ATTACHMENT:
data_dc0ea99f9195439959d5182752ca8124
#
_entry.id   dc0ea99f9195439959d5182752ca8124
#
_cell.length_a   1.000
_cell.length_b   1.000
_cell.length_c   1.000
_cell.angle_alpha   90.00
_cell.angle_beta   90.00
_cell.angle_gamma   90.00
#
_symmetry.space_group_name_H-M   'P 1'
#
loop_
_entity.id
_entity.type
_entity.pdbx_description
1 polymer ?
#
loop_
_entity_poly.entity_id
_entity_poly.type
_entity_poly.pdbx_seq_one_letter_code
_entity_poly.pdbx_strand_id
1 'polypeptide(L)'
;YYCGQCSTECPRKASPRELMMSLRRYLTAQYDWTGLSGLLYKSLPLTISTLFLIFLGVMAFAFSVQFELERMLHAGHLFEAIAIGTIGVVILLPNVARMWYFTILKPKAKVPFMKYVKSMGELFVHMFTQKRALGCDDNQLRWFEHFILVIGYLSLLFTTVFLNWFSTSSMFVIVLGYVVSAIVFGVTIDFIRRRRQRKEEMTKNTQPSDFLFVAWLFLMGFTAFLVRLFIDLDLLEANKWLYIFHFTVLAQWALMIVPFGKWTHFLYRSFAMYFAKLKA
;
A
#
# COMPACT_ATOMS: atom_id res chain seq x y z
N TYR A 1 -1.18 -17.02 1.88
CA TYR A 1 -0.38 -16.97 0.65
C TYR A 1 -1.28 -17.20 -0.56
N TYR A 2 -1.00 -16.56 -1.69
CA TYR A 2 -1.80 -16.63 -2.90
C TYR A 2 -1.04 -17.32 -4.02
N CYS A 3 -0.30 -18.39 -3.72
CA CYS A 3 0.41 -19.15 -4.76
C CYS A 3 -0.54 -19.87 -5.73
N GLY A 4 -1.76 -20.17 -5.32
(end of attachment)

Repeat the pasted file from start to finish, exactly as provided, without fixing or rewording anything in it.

data_dc0ea99f9195439959d5182752ca8124
#
_entry.id   dc0ea99f9195439959d5182752ca8124
#
_cell.length_a   1.000
_cell.length_b   1.000
_cell.length_c   1.000
_cell.angle_alpha   90.00
_cell.angle_beta   90.00
_cell.angle_gamma   90.00
#
_symmetry.space_group_name_H-M   'P 1'
#
loop_
_entity.id
_entity.type
_entity.pdbx_description
1 polymer ?
#
loop_
_entity_poly.entity_id
_entity_poly.type
_entity_poly.pdbx_seq_one_letter_code
_entity_poly.pdbx_strand_id
1 'polypeptide(L)'
;YYCGQCSTECPRKASPRELMMSLRRYLTAQYDWTGLSGLLYKSLPLTISTLFLIFLGVMAFAFSVQFELERMLHAGHLFEAIAIGTIGVVILLPNVARMWYFTILKPKAKVPFMKYVKSMGELFVHMFTQKRALGCDDNQLRWFEHFILVIGYLSLLFTTVFLNWFSTSSMFVIVLGYVVSAIVFGVTIDFIRRRRQRKEEMTKNTQPSDFLFVAWLFLMGFTAFLVRLFIDLDLLEANKWLYIFHFTVLAQWALMIVPFGKWTHFLYRSFAMYFAKLKA
;
A
#
# COMPACT_ATOMS: atom_id res chain seq x y z
N TYR A 1 -1.18 -17.02 1.88
CA TYR A 1 -0.38 -16.97 0.65
C TYR A 1 -1.28 -17.20 -0.56
N TYR A 2 -1.00 -16.56 -1.69
CA TYR A 2 -1.80 -16.63 -2.90
C TYR A 2 -1.04 -17.32 -4.02
N CYS A 3 -0.30 -18.39 -3.72
CA CYS A 3 0.41 -19.15 -4.76
C CYS A 3 -0.54 -19.87 -5.73
N GLY A 4 -1.76 -20.17 -5.32